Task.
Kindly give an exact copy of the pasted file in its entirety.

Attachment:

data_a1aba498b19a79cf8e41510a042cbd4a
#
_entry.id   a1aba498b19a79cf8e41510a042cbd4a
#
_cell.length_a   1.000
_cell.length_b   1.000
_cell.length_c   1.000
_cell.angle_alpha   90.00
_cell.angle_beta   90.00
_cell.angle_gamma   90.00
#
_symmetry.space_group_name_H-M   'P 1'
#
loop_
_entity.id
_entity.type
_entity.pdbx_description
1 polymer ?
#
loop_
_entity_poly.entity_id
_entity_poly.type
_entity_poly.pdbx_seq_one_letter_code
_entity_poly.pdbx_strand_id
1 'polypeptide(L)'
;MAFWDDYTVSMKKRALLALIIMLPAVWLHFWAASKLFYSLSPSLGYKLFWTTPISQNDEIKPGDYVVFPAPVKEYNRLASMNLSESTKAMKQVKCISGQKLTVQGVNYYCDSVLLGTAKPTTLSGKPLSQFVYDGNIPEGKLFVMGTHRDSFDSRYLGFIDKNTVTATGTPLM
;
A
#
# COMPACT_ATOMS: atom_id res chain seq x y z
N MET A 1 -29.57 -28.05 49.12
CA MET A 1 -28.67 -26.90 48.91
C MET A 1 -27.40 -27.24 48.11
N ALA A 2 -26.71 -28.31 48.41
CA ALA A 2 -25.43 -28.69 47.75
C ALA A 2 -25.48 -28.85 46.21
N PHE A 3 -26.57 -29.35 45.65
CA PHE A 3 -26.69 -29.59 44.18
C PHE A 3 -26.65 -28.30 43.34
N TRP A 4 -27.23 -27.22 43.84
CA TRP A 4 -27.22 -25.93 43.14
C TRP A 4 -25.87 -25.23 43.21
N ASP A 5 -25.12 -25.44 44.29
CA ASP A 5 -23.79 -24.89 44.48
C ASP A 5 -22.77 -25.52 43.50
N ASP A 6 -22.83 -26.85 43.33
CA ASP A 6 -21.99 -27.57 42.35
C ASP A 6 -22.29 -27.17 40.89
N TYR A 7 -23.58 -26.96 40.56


data_a1aba498b19a79cf8e41510a042cbd4a
#
_entry.id   a1aba498b19a79cf8e41510a042cbd4a
#
_cell.length_a   1.000
_cell.length_b   1.000
_cell.length_c   1.000
_cell.angle_alpha   90.00
_cell.angle_beta   90.00
_cell.angle_gamma   90.00
#
_symmetry.space_group_name_H-M   'P 1'
#
loop_
_entity.id
_entity.type
_entity.pdbx_description
1 polymer ?
#
loop_
_entity_poly.entity_id
_entity_poly.type
_entity_poly.pdbx_seq_one_letter_code
_entity_poly.pdbx_strand_id
1 'polypeptide(L)'
;MAFWDDYTVSMKKRALLALIIMLPAVWLHFWAASKLFYSLSPSLGYKLFWTTPISQNDEIKPGDYVVFPAPVKEYNRLASMNLSESTKAMKQVKCISGQKLTVQGVNYYCDSVLLGTAKPTTLSGKPLSQFVYDGNIPEGKLFVMGTHRDSFDSRYLGFIDKNTVTATGTPLM
;
A
#
# COMPACT_ATOMS: atom_id res chain seq x y z
N MET A 1 -29.57 -28.05 49.12
CA MET A 1 -28.67 -26.90 48.91
C MET A 1 -27.40 -27.24 48.11
N ALA A 2 -26.71 -28.31 48.41
CA ALA A 2 -25.43 -28.69 47.75
C ALA A 2 -25.48 -28.85 46.21
N PHE A 3 -26.57 -29.35 45.65
CA PHE A 3 -26.69 -29.59 44.18
C PHE A 3 -26.65 -28.30 43.34
N TRP A 4 -27.23 -27.22 43.84
CA TRP A 4 -27.22 -25.93 43.14
C TRP A 4 -25.87 -25.23 43.21
N ASP A 5 -25.12 -25.44 44.29
CA ASP A 5 -23.79 -24.89 44.48
C ASP A 5 -22.77 -25.52 43.50
N ASP A 6 -22.83 -26.85 43.33
CA ASP A 6 -21.99 -27.57 42.35
C ASP A 6 -22.29 -27.17 40.89
N TYR A 7 -23.58 -26.96 40.56